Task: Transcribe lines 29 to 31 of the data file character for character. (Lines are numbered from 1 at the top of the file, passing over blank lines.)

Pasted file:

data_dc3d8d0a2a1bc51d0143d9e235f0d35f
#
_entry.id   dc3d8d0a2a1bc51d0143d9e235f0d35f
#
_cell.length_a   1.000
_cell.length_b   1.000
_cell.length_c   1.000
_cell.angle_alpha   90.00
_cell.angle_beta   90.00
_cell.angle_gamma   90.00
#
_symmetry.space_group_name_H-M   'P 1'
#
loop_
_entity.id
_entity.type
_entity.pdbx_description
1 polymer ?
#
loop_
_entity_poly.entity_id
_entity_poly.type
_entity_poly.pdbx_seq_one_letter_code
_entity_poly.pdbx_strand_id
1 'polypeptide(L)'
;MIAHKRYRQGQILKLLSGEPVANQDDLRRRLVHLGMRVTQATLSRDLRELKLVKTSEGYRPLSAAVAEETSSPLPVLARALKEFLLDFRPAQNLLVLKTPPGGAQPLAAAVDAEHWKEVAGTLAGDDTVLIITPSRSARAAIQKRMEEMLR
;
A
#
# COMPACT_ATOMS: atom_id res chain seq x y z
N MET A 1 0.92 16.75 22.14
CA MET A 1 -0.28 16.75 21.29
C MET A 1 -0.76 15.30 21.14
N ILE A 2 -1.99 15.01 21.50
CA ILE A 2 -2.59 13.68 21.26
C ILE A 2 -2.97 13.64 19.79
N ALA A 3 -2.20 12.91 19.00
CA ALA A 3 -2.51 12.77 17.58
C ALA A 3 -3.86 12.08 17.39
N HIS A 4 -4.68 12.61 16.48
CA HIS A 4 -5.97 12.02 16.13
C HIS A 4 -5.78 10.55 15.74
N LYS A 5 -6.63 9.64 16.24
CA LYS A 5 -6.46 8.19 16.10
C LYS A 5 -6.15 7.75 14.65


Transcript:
#
# COMPACT_ATOMS: atom_id res chain seq x y z
N MET A 1 0.92 16.75 22.14